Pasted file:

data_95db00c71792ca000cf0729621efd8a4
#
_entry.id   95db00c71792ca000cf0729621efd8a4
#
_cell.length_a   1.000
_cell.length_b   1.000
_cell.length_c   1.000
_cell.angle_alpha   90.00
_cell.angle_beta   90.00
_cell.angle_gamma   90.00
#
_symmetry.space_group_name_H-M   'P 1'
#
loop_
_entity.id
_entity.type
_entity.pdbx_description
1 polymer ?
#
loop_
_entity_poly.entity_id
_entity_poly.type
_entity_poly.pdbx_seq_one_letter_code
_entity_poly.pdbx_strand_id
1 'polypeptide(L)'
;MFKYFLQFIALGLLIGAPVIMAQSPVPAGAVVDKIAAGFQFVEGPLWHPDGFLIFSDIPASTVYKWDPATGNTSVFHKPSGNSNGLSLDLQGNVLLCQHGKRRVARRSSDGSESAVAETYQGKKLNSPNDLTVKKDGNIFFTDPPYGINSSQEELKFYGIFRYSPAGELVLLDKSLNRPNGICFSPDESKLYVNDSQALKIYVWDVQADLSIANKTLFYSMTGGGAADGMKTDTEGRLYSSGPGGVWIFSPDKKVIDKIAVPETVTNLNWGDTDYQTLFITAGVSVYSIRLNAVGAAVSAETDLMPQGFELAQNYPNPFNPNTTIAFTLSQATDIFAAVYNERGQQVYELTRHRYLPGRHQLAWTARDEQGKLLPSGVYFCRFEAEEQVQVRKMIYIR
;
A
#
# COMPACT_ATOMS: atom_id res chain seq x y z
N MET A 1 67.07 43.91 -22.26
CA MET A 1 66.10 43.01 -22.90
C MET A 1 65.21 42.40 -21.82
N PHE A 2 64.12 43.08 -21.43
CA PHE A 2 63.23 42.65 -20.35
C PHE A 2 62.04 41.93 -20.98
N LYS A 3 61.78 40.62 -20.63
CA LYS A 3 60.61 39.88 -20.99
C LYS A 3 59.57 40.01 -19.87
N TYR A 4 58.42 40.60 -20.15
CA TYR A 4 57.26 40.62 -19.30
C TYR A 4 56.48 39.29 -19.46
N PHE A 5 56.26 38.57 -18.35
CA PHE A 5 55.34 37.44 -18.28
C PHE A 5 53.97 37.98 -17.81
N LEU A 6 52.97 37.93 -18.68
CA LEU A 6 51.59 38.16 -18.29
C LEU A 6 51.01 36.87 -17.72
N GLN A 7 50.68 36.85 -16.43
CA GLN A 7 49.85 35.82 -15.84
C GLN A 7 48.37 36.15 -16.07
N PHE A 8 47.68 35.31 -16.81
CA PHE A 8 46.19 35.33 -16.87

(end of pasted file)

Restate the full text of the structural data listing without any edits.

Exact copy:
data_95db00c71792ca000cf0729621efd8a4
#
_entry.id   95db00c71792ca000cf0729621efd8a4
#
_cell.length_a   1.000
_cell.length_b   1.000
_cell.length_c   1.000
_cell.angle_alpha   90.00
_cell.angle_beta   90.00
_cell.angle_gamma   90.00
#
_symmetry.space_group_name_H-M   'P 1'
#
loop_
_entity.id
_entity.type
_entity.pdbx_description
1 polymer ?
#
loop_
_entity_poly.entity_id
_entity_poly.type
_entity_poly.pdbx_seq_one_letter_code
_entity_poly.pdbx_strand_id
1 'polypeptide(L)'
;MFKYFLQFIALGLLIGAPVIMAQSPVPAGAVVDKIAAGFQFVEGPLWHPDGFLIFSDIPASTVYKWDPATGNTSVFHKPSGNSNGLSLDLQGNVLLCQHGKRRVARRSSDGSESAVAETYQGKKLNSPNDLTVKKDGNIFFTDPPYGINSSQEELKFYGIFRYSPAGELVLLDKSLNRPNGICFSPDESKLYVNDSQALKIYVWDVQADLSIANKTLFYSMTGGGAADGMKTDTEGRLYSSGPGGVWIFSPDKKVIDKIAVPETVTNLNWGDTDYQTLFITAGVSVYSIRLNAVGAAVSAETDLMPQGFELAQNYPNPFNPNTTIAFTLSQATDIFAAVYNERGQQVYELTRHRYLPGRHQLAWTARDEQGKLLPSGVYFCRFEAEEQVQVRKMIYIR
;
A
#
# COMPACT_ATOMS: atom_id res chain seq x y z
N MET A 1 67.07 43.91 -22.26
CA MET A 1 66.10 43.01 -22.90
C MET A 1 65.21 42.40 -21.82
N PHE A 2 64.12 43.08 -21.43
CA PHE A 2 63.23 42.65 -20.35
C PHE A 2 62.04 41.93 -20.98
N LYS A 3 61.78 40.62 -20.63
CA LYS A 3 60.61 39.88 -20.99
C LYS A 3 59.57 40.01 -19.87
N TYR A 4 58.42 40.60 -20.15
CA TYR A 4 57.26 40.62 -19.30
C TYR A 4 56.48 39.29 -19.46
N PHE A 5 56.26 38.57 -18.35
CA PHE A 5 55.34 37.44 -18.28
C PHE A 5 53.97 37.98 -17.81
N LEU A 6 52.97 37.93 -18.68
CA LEU A 6 51.59 38.16 -18.29
C LEU A 6 51.01 36.87 -17.72
N GLN A 7 50.68 36.85 -16.43
CA GLN A 7 49.85 35.82 -15.84
C GLN A 7 48.37 36.15 -16.07
N PHE A 8 47.68 35.31 -16.81
CA PHE A 8 46.19 35.33 -16.87